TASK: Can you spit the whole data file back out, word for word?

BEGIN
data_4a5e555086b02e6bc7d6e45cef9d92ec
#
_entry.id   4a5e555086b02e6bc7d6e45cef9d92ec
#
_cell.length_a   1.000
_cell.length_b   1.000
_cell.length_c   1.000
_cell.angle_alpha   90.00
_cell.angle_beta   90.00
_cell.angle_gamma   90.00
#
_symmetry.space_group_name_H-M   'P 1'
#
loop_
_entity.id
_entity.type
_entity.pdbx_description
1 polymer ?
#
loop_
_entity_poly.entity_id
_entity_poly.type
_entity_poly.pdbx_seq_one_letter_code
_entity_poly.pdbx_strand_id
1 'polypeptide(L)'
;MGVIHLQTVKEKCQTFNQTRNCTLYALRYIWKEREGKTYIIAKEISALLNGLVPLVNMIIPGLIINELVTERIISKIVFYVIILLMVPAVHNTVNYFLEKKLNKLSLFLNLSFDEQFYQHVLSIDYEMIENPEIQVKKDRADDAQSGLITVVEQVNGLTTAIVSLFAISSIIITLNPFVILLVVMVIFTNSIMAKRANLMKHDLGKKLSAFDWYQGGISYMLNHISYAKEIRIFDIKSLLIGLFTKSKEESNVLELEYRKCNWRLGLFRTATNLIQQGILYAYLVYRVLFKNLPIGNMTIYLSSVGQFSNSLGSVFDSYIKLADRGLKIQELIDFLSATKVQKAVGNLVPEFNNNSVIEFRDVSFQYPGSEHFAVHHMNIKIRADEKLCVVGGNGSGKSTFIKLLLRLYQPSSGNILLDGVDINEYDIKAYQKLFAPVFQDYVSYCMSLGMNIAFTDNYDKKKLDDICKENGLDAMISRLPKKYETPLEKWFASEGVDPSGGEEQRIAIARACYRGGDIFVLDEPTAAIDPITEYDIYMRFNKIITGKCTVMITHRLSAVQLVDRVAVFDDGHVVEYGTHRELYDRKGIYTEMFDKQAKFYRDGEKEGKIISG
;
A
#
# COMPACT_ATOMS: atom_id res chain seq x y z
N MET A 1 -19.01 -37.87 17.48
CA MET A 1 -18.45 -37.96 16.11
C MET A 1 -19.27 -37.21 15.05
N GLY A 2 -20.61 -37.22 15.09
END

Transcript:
data_4a5e555086b02e6bc7d6e45cef9d92ec
#
_entry.id   4a5e555086b02e6bc7d6e45cef9d92ec
#
_cell.length_a   1.000
_cell.length_b   1.000
_cell.length_c   1.000
_cell.angle_alpha   90.00
_cell.angle_beta   90.00
_cell.angle_gamma   90.00
#
_symmetry.space_group_name_H-M   'P 1'
#
loop_
_entity.id
_entity.type
_entity.pdbx_description
1 polymer ?
#
loop_
_entity_poly.entity_id
_entity_poly.type
_entity_poly.pdbx_seq_one_letter_code
_entity_poly.pdbx_strand_id
1 'polypeptide(L)'
;MGVIHLQTVKEKCQTFNQTRNCTLYALRYIWKEREGKTYIIAKEISALLNGLVPLVNMIIPGLIINELVTERIISKIVFYVIILLMVPAVHNTVNYFLEKKLNKLSLFLNLSFDEQFYQHVLSIDYEMIENPEIQVKKDRADDAQSGLITVVEQVNGLTTAIVSLFAISSIIITLNPFVILLVVMVIFTNSIMAKRANLMKHDLGKKLSAFDWYQGGISYMLNHISYAKEIRIFDIKSLLIGLFTKSKEESNVLELEYRKCNWRLGLFRTATNLIQQGILYAYLVYRVLFKNLPIGNMTIYLSSVGQFSNSLGSVFDSYIKLADRGLKIQELIDFLSATKVQKAVGNLVPEFNNNSVIEFRDVSFQYPGSEHFAVHHMNIKIRADEKLCVVGGNGSGKSTFIKLLLRLYQPSSGNILLDGVDINEYDIKAYQKLFAPVFQDYVSYCMSLGMNIAFTDNYDKKKLDDICKENGLDAMISRLPKKYETPLEKWFASEGVDPSGGEEQRIAIARACYRGGDIFVLDEPTAAIDPITEYDIYMRFNKIITGKCTVMITHRLSAVQLVDRVAVFDDGHVVEYGTHRELYDRKGIYTEMFDKQAKFYRDGEKEGKIISG
;
A
#
# COMPACT_ATOMS: atom_id res chain seq x y z
N MET A 1 -19.01 -37.87 17.48
CA MET A 1 -18.45 -37.96 16.11
C MET A 1 -19.27 -37.21 15.05
N GLY A 2 -20.61 -37.22 15.09